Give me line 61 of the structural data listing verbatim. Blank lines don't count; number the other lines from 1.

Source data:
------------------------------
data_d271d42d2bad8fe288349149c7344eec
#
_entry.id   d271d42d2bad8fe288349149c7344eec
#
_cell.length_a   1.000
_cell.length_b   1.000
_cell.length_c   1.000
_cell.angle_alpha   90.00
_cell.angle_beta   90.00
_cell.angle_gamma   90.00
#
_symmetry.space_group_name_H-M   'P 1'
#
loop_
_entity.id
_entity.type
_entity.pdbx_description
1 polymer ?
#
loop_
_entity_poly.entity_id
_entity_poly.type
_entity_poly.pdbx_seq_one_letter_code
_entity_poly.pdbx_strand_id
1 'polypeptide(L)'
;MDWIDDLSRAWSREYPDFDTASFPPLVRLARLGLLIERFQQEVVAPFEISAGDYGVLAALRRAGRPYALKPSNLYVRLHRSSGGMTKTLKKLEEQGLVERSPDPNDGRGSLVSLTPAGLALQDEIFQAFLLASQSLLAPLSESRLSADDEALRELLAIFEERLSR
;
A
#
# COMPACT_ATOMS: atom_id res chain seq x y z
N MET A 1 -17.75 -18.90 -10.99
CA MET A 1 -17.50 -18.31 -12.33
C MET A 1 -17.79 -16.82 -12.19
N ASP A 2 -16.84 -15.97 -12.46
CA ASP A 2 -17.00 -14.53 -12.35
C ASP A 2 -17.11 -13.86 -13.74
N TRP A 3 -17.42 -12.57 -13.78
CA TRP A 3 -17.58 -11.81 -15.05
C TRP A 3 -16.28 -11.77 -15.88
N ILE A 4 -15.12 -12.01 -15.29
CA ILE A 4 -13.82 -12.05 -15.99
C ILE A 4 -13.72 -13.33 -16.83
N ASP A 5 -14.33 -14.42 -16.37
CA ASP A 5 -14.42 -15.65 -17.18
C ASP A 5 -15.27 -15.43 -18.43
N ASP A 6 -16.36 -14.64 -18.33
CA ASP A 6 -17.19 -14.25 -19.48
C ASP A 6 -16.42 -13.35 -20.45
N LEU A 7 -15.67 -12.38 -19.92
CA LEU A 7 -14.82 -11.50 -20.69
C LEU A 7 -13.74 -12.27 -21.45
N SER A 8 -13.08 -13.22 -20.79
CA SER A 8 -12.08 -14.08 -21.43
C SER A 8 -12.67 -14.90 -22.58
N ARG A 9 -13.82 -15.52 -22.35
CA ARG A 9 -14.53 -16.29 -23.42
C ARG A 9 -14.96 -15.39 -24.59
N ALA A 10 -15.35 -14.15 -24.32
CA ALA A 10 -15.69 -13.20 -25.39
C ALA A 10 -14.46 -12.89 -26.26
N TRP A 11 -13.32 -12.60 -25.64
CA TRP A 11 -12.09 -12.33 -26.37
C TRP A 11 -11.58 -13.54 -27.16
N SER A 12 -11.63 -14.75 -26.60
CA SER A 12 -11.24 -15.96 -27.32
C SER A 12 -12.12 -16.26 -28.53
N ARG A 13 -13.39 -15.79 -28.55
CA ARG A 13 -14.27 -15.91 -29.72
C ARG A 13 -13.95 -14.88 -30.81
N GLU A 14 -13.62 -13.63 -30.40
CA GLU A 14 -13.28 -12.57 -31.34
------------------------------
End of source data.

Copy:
N TRP A 11 -13.32 -12.60 -25.64